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Barnes, Lucy | to parents, Mar. 7, 1872:

VC 1875
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vassar:24151,,Box 64,VCL_Letters_Barnes_Lucy_1875_003
March 7, 1872
1 item
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: VCLLettersBarnesLucy1875003001
Vassar College,
March 1. 1872.

My dear Parents;

Since last I wrote to you concerning my health very little of interest has happened, though we have had a holiday — day of prayer for colleges — which we spent mostly in the Chapel.

On Friday evening last in Chapter Alpha I took the part of a Puritan — Imagine me


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with my hair parted and combed down over my ears. It was The Courtship of Miles Standish in a phantomime. I was one of the friends who attended the wedding of Priscilla. We had a splendid critique read by Miss Hollister praising the Lady of Lynd up to the highest degree and not forgetting to draw attention to the beautiful costumes which we worked so hard over.

I have just come from the weekly [Latin?] service to which Kate desired me to accompany her - they are very pleasant and I think the forms and ceremonies rather facinating


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though perhaps in time they would become monotonous. Yesterday I received a perfectly lovely letter from aunt Pattie who by this time I suppose has returned home, as she told me she intended to leave Washington in a day or two after she wrote me. I do enjoy her little letters so much for they give me so much to think about. Think- I am almost inclined to believe this is my hobby. I am almost sure I do more of it than a great many persons put together and I


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almost wish I didn't for I don't think I am any the happier for it: then too I worry too much—a fault which although Sue condems strongly is very perceptible in her. I wish people were not like they are. I wish we were constructed in such a way that these two elements, thinking and worrying were never known. Still I must not complain and try as best I can to overcome some of my prevailing faults for I am conscious of many. Hoping that the next time I write I will not be in such a slough of despond and may be more interesting. I am as
ever your loving daughter Lucy.


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Sue wishes me particularly to give you her love, and is quite indignant because I forgot it last Sunday. My finger being stiff accounts for the stiffness of penmanship as I spent part of this afternoon fencing In the Corridor with Minnie Monroe as Miss Goodsell our corridor teacher is in N.Y. for a few days.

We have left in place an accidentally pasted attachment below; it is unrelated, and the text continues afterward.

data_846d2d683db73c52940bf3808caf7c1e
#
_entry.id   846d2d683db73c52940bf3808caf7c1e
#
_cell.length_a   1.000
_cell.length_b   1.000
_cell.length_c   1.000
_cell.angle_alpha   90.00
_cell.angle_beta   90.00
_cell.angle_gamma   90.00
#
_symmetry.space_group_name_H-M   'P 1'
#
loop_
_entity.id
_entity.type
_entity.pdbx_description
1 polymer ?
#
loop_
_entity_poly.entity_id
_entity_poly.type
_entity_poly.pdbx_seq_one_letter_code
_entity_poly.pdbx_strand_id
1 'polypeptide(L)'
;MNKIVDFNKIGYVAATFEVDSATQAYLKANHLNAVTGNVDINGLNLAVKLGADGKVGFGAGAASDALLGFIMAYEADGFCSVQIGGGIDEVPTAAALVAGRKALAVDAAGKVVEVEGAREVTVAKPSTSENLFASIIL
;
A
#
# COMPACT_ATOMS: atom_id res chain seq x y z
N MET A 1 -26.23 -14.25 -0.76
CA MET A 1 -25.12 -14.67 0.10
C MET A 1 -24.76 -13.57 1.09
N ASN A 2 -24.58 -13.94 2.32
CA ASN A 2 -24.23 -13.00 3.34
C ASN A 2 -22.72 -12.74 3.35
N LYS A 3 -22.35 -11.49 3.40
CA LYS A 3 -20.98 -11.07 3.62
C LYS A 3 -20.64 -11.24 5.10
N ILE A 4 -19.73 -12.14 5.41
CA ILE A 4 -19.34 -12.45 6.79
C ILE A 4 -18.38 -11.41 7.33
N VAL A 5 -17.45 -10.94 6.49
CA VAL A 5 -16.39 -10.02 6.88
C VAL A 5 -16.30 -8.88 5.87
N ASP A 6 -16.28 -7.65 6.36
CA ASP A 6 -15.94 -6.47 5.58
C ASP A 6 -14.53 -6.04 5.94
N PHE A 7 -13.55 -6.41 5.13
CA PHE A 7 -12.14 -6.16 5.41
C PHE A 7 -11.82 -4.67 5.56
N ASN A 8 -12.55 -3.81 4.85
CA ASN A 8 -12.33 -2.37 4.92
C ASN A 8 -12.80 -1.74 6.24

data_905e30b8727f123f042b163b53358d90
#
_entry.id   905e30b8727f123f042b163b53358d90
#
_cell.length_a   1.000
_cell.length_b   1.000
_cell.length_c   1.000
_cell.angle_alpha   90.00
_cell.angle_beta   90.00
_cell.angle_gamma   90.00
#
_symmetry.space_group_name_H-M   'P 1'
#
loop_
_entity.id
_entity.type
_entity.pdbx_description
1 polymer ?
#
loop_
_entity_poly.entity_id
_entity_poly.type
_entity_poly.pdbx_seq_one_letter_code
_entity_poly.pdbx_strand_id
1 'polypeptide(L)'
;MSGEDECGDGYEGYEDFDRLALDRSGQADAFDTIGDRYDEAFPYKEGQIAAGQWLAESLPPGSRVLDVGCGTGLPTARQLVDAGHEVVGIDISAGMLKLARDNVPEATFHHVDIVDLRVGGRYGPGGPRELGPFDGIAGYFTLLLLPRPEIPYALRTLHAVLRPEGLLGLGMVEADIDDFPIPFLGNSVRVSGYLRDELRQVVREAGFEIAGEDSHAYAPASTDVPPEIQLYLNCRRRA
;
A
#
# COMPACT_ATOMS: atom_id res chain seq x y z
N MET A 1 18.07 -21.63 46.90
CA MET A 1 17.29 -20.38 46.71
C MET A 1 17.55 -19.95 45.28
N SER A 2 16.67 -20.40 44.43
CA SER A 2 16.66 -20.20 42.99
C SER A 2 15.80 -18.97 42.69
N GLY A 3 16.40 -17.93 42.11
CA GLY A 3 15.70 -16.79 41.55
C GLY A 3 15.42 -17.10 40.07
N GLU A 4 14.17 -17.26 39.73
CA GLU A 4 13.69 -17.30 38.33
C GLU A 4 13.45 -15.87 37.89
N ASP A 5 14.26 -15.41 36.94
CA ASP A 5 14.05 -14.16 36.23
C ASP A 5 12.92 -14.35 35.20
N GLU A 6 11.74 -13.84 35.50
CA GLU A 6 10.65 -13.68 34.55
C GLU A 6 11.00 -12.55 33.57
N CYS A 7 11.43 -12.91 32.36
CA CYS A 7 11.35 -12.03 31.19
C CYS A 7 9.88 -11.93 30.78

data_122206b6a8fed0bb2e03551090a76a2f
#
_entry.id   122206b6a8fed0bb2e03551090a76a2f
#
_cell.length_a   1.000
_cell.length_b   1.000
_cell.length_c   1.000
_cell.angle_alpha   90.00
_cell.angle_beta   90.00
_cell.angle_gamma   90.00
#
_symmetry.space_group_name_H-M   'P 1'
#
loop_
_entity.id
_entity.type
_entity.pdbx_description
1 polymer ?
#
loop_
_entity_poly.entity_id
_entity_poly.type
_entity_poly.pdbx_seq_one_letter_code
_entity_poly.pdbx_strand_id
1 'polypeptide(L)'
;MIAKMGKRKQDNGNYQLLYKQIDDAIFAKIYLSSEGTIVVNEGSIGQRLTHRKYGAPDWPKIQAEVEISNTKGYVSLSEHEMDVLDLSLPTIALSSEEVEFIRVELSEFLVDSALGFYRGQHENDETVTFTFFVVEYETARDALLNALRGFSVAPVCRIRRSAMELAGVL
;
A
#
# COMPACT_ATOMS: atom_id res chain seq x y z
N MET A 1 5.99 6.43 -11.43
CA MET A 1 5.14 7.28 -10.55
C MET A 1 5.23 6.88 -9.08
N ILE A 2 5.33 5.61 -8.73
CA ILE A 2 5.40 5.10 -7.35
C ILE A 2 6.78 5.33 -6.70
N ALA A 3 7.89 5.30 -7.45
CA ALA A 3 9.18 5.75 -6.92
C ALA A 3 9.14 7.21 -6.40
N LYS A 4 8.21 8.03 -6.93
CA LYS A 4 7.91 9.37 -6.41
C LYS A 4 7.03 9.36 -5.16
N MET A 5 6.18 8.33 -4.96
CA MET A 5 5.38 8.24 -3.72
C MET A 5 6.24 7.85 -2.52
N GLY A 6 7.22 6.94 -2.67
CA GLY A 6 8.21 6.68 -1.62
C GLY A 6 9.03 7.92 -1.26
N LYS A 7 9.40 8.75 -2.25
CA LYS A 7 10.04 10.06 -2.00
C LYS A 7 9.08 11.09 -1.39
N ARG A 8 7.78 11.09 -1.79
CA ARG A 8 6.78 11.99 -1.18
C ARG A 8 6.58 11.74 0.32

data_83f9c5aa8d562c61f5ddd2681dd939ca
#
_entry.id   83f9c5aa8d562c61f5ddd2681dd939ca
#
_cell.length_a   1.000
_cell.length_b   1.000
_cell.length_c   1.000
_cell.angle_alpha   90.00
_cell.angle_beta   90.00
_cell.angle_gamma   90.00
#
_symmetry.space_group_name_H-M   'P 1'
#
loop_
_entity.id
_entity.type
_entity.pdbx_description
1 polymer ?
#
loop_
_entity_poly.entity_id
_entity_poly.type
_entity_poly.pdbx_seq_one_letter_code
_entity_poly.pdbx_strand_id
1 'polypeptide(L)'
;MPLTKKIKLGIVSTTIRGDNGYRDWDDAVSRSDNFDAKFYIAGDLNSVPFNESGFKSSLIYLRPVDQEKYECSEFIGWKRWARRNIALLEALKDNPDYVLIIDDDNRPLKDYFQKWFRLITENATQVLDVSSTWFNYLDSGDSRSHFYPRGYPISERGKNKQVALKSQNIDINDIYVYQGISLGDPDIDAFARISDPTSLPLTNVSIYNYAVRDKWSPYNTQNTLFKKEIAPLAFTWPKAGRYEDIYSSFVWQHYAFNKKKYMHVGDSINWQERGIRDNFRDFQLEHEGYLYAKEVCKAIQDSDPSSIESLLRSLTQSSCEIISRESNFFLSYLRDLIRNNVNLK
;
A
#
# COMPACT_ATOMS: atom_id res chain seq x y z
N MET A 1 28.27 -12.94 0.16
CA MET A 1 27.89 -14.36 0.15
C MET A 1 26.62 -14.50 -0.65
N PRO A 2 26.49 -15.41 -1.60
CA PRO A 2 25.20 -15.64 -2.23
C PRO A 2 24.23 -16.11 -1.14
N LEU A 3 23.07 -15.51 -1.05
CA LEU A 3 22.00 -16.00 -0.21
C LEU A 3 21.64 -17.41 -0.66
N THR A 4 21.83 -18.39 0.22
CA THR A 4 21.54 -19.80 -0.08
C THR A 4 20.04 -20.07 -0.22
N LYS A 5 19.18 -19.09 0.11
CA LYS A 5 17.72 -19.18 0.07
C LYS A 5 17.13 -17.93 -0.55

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Better late than never I suppose - & much to my surprise found this letter in my desk which I supposed mailed last Monday morning - such carelessness I detest.


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Sunday Evening-
Fearing that to day I would not have time to write you I determined to write last night in order to make sure of my home letter - but having just read it over I cannot let such a sober horrid thing leave me when now I am in such a different humor. The fact any body must be very much out of sort if this lovely day does not make them feel splendid. I do not remember when I have enjoyed a sunday more. It seems more old fashioned and cosy like those at home. This morning we listened to a Sermon from James Beecher brother of Henry Ward. I don't think this particularly added to the pleasures of the day for


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me, as I did not like him at all though some of the congregation were very much pleased. The Afternoon being very mild I enjoyed a long walk of two hours - very much indeed - and having agreeable company. I did'nt dream of its being over one half hour which is all required on the Sabbath day. (After my walk I had an engagement to go see one of the girl - who had promised to read to me - "Nannie and Our Boys" written by Miss Gertrude Mead a graduate of '70. This very interesting book - to gether with a comparitIvely soft bed made the Afternoon pass very quickly. And the evening finds me writing a good night to my dear Father and Mother from this daughter.